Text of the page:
History

In the beginning…

There once was a network operating system based on Debian GNU/Linux, called Vyatta. [*] 2006 onwards, it was a great free software alternative to Cisco IOS and Jupiter JUNOS. It came in two editions: Vyatta Core (previously Vyatta Community Edition) that was completely free software, and Vyatta Subscription Edition that had proprietary features and was only available to paying customers. [†]

Vyatta was acquired by Brocade Communication Systems in 2012. Shortly after, Brocade renamed Vyatta Subscription Edition to Brocade vRouter, discontinued Vyatta Core and shut down the community forum without a notice. The bug tracker and Git repositories followed next year.

It’s worth noting that by the time Brocade acquired Vyatta, development of Vyatta Core was already stagnated. Vyatta Subscription Edition (and thus, Vyatta development as a whole) had been replacing core components with proprietary software, meaning few features made it to Vyatta Core, and those that did were bug-ridden and hamstrung.

In 2013, soon after Vyatta Core was abandoned, the community forked the last Vyatta Core version (6.6R1) and VyOS Project came into being. Sentrium SL was established by VyOS maintainers in 2014 to fund VyOS development by selling support, consulting services and prebuilt long-term support images.

Brocade was acquired by Broadcom in 2016 and sold what remains of erstwhile Vyatta to AT&T in 2017, who in turn sold it to Ciena in 2021.

Major releases

VyOS major versions used to be named after elements in order of atomic numbers. With 1.2, this naming scheme was replaced with the much cooler scheme of Latin names of IAU designated constellations by solid angle area, starting from the smallest.

Hydrogen (1.0)

Released just in time for holidays on 22 December 2013, Hydrogen was the first major VyOS release. It fixed features that were broken in Vyatta Core 6.6 (such as IPv4 BGP peer groups and DHCPv6 relay) and introduced command scripting, a task scheduler and web proxy LDAP authentication.

Helium (1.1)

Helium was released on 9 October 2014, exactly on the day VyOS Project first came into being in the previous year. Helium came with a lot of new features, including an event handler and support for L2TPv3, 802.1ad QinQ and IGMP proxy, as well as experimental support for VXLAN and DMVPN (the latter of which was also broken in Vyatta Core due to its reliance on a proprietary NHRP implementation).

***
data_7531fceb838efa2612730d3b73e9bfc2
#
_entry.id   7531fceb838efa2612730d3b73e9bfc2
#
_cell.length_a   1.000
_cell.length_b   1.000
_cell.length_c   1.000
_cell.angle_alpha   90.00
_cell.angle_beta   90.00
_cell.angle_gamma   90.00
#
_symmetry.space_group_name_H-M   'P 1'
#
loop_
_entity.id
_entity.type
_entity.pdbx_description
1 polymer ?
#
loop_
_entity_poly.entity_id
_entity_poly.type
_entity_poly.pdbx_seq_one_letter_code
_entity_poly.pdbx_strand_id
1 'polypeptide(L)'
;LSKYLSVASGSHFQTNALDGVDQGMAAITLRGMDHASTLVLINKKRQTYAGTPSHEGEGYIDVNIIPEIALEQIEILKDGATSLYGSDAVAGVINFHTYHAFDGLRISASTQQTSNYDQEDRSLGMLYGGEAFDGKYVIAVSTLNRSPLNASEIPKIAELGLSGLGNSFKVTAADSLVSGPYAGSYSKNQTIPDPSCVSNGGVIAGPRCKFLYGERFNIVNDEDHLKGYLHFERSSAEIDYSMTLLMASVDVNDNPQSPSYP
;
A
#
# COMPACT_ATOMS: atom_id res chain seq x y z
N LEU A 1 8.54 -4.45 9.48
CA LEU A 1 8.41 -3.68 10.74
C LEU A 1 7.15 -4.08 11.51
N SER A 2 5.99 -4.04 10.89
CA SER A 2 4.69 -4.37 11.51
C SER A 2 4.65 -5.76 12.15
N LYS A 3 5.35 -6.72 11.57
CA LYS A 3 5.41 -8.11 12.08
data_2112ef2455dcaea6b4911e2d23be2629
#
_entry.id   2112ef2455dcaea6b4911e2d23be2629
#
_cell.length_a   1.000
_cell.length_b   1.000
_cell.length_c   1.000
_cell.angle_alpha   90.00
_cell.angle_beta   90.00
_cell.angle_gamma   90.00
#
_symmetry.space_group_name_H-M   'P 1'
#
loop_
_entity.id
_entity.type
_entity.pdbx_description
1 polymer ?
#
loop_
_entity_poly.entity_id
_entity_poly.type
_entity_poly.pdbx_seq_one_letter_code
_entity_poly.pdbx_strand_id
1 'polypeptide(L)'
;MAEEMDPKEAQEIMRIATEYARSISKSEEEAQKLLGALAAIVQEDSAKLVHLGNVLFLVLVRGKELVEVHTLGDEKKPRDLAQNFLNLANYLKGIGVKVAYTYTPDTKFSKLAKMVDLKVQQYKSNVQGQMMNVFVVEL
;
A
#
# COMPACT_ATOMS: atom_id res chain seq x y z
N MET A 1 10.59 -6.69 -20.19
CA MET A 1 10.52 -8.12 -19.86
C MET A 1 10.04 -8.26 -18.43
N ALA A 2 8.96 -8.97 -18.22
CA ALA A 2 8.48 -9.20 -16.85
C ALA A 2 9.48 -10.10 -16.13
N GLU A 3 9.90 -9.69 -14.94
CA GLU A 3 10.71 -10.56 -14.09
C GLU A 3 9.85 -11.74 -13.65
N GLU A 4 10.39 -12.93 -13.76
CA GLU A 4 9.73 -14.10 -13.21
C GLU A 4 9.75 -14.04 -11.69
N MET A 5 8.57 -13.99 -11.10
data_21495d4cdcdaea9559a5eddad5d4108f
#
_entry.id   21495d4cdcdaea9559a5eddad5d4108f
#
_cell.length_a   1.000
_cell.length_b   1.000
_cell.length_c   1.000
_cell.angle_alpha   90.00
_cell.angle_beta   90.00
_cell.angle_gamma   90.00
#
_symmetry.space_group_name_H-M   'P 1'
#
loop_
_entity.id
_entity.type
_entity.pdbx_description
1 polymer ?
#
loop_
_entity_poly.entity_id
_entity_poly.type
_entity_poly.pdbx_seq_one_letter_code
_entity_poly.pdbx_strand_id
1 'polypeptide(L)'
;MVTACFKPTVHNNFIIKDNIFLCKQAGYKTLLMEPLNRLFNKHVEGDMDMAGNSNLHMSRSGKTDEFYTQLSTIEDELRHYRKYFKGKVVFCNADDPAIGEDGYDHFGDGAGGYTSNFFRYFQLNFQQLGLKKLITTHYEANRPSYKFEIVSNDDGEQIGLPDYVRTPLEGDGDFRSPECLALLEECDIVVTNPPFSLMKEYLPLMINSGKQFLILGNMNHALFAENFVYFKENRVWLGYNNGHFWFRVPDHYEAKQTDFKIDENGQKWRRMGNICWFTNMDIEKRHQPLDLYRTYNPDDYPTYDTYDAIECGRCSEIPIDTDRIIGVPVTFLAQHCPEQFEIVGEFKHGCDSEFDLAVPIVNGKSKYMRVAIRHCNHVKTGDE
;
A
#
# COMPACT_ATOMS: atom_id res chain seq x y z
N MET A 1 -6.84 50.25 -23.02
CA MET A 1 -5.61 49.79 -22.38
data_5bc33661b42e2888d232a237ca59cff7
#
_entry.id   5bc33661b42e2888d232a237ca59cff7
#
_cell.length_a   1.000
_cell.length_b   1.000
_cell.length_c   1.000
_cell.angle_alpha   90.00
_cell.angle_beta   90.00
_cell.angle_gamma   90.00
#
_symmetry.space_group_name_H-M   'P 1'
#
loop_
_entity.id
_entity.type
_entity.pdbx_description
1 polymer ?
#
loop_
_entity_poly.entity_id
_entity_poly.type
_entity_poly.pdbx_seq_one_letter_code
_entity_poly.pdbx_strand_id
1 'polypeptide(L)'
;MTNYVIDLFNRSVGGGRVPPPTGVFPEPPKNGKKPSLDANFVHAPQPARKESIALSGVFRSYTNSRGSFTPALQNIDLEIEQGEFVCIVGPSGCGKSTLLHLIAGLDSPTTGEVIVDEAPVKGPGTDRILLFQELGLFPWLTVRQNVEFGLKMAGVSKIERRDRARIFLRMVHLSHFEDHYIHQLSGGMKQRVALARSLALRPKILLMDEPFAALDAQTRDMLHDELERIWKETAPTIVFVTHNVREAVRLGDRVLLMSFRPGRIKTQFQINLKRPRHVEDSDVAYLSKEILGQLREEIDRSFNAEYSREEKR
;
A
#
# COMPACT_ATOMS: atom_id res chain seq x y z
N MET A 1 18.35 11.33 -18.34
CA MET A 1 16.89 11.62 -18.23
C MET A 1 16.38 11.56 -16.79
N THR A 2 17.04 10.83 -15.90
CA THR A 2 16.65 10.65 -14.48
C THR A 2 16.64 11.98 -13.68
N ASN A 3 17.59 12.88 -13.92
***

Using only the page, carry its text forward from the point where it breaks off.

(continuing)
Crux (1.2)

Crux (the Southern Cross) came out on 28 January 2019 and was the first major release of VyOS as we know it today. The underlying Debian base was upgraded from Squeeze (6) to Jessie (8).

Although Crux came with too many new features to mention here, some noteworthy ones are: an mDNS repeater, a broadcast relay, a high-performance PPPoE server, an HFSC scheduler, as well as support for Wireguard, unicast VRRP, RPKI for BGP and fully 802.1ad-compliant QinQ ethertype. The telnet server and support for P2P filtering were removed.

Crux is the first version to feature the modular image build system. CLI definitions began to be written in the modern, verifiable XML templates. Python APIs were introduced for command scripting and configuration migration. Introduction of new Perl and shell code was proscribed and the rewriting of legacy Perl code in pure Python began with Crux.

As of 2022, Crux is still supported and maintained.

Equuleus (1.3)

The current long-term support version of VyOS, Equuleus (the Pony) came out on 21 December 2021, once again in time for the winter holidays.

Equuleus brought many long-desired features with it, most notably an SSTP VPN server, an IPoE server, an OpenConnect VPN server and a serial console server, in addition to reworked support for WWAN interfaces, support for GENEVE and MACSec interfaces, VRF, IS-IS routing, preliminary support for MPLS and LDP, and many other initialisms.

As of 2022, Equuleus is in the stable.

Sagitta (1.4)

Sagitta (the Arrow) is the codename of the current development branch, so there’s no VyOS 1.4 yet.